Children Immigrants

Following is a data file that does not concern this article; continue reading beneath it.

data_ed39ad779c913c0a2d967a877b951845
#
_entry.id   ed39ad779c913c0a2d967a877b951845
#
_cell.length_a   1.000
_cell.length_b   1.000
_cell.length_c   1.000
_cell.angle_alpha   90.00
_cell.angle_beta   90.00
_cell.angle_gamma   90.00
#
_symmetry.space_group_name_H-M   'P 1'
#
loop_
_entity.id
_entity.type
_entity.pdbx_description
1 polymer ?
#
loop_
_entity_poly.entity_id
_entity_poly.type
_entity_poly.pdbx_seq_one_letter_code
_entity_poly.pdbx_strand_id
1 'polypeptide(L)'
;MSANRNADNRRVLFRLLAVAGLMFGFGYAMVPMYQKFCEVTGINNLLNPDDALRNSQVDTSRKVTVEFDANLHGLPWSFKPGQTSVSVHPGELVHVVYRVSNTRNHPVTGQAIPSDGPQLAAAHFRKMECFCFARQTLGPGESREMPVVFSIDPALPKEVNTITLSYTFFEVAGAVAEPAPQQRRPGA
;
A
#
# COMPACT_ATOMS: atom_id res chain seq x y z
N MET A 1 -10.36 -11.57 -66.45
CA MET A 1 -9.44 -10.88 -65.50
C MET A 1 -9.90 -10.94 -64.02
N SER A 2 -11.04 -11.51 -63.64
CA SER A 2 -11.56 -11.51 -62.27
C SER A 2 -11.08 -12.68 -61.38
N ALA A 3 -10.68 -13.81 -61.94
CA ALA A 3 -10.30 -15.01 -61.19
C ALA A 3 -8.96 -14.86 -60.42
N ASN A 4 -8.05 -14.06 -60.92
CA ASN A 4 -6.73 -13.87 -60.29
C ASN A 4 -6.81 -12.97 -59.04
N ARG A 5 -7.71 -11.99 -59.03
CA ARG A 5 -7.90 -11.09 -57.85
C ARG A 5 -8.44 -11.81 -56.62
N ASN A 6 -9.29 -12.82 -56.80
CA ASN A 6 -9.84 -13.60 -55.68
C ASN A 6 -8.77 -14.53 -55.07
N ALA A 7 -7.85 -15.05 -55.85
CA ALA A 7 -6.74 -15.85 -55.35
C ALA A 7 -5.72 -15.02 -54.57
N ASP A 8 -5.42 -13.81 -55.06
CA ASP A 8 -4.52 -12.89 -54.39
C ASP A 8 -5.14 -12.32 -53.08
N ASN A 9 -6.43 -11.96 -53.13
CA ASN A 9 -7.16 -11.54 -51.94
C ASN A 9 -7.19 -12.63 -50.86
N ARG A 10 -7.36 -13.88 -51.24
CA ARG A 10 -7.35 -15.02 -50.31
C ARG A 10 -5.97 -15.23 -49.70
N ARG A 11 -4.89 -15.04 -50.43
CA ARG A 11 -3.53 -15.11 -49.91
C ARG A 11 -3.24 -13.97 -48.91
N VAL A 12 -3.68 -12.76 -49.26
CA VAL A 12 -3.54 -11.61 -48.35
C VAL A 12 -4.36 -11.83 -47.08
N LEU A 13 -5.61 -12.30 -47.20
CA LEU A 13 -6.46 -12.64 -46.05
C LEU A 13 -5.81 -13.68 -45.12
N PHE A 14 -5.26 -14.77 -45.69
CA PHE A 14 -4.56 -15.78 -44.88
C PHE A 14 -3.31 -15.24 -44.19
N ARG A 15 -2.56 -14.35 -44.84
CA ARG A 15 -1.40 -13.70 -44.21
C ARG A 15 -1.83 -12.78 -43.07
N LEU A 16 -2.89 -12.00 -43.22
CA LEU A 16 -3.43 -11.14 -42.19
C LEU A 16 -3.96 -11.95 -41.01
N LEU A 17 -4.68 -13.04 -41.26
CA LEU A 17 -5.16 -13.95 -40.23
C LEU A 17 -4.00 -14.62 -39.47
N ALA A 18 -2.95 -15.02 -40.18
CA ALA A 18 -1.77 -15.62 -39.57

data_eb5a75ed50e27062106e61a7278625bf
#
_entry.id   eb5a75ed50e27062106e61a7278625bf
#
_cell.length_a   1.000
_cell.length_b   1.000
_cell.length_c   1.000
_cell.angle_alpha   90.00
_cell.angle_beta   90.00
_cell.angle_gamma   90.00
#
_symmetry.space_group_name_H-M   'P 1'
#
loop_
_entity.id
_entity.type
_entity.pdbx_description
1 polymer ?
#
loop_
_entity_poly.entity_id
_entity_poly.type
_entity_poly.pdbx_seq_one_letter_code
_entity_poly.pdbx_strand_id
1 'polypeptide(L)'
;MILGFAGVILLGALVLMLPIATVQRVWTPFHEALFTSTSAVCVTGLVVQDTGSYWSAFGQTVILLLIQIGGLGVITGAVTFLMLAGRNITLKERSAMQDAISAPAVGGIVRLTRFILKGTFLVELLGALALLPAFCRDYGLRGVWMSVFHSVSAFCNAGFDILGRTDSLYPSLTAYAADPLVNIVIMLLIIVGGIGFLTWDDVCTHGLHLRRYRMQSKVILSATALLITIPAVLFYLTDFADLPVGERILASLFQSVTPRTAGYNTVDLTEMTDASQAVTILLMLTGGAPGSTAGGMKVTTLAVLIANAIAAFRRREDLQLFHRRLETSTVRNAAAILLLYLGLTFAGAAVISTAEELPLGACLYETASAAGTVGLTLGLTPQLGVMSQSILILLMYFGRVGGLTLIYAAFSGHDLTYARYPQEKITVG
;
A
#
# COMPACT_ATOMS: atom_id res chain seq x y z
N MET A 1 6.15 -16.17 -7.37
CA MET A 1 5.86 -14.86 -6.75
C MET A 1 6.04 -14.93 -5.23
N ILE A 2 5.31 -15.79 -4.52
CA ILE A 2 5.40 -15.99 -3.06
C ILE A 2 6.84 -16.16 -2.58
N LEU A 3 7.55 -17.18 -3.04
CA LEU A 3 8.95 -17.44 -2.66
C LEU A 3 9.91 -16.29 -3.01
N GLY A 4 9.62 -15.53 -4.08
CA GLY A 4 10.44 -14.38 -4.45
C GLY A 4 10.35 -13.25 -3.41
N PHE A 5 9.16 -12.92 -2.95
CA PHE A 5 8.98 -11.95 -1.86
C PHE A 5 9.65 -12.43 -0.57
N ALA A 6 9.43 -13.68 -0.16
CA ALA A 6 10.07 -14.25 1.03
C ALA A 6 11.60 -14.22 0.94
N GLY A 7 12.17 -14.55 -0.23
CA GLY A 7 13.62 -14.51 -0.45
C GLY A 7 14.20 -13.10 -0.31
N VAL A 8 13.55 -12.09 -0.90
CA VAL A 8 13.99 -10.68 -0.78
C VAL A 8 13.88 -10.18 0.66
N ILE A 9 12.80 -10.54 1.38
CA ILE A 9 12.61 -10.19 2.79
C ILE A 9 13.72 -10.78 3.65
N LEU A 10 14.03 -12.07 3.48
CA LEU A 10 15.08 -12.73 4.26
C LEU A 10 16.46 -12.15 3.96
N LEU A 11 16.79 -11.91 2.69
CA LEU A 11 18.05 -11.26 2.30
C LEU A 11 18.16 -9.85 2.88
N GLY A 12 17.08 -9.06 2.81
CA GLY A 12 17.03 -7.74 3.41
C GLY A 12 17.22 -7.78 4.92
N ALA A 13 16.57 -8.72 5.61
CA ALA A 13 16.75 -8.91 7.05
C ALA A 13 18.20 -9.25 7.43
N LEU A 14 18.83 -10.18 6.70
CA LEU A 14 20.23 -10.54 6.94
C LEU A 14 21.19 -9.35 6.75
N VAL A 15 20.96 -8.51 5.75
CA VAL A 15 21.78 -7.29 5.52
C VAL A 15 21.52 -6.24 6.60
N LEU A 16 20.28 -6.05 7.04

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Immigrant children did not live an easy life in the nineteenth century. Most children were never educated. Italian children immigrants were rarely put through schooling. However, Eastern European Jewish immigrants looked at public schooling as their best way to help their children enhance their potential in life. Chicago, Detroit, and New York City had large populations of Jewish and Italian immigrants. The conditions of the children in all three cities were similar yet different with cities in which they lived in. Jewish and Italian immigrant children had to overcome many obstacles during their adjustment to American life in the nineteenth century. Italian immigrant's children were cast into adult life at a very early age. Many of these children worked in their homes. "They ‘take out' work from sweatshops to their homes, where at times they work twelve, fourteen and sixteen hours a day finishing pants, or overalls, or children's jackets and knee pants for fifty or sixty cents a day"(The Italian girl in Chicago). An average day of work was usually like this with grueling twelve to sixteen hours. Italian children in the city of Chicago were likely to marry at a young age. Italian children also seemed to question their father's authority and their religion. "Children of Italian parentage seem to repudiate the language, religion, and customs of their fathers more often than do the children of other foreign groups" (The second generation). It is prevalent that the Italian culture is carried in their children. These Italian children formed a generation gap. "Though as rule they do not mix with their American schoolmates outside the classroom, they quickly acquire an Americanism which is in violent contrast to the customs of their parents" (The second generation). Italian children often found themselves caught between their culture and authority of the schools and their families. School had a way of causing Italian children to feel inferior to those who spoke English as their first language. Italians who could master English had enable them to break free from their Italian neighborhoods and venture into Chicago. There were different expectations that pertained to boys and girls of Italian decent. Southern Italian girls in Chicago were guarded more strictly than the same Italian immigrant girls from the north side. Italian immigrants from southern Italy restricted their daughter's freedom and guarded them from having a social life. Immigrants from the north were encouraging frequent contact and social recreation with boys. Jewish immigrants prioritized education because they saw it as the best way to help their children enhance their potential in life. In the city of Chicago Jewish children started off in school. They had eight public schools in Chicago all for young Jewish people. "Socialization of the immigrant children was the job of a handful of schools in the ghetto, where Jewish attendance reached 92-93%" (Educating the Jewish Young People). In most public schools the total population was 68 percent Jewish. Many Jewish children attended the Jewish Training School, a vocational school that emphasized arts and mechanical trades. However, one must remember that this did not mean that every one of these Jewish children attended all eight grades that were provided for them from public schools. "What tends to aggravate these conditions, and further to interfere with the educational career of the Jewish child is, on the one hand, the apparently natural truancy of some boys, and on the other, the necessity—always pressing on the workingmen's children—of leaving school and going to work" (Educating the Jewish Young People). Most of the Jewish children that did attend school did not complete eight grades and many of them did not complete six grades. These children leaving school were as young as age twelve to fourteen to go and work. Jewish children living conditions were much cleaner and less crowed than those of Italians. The...
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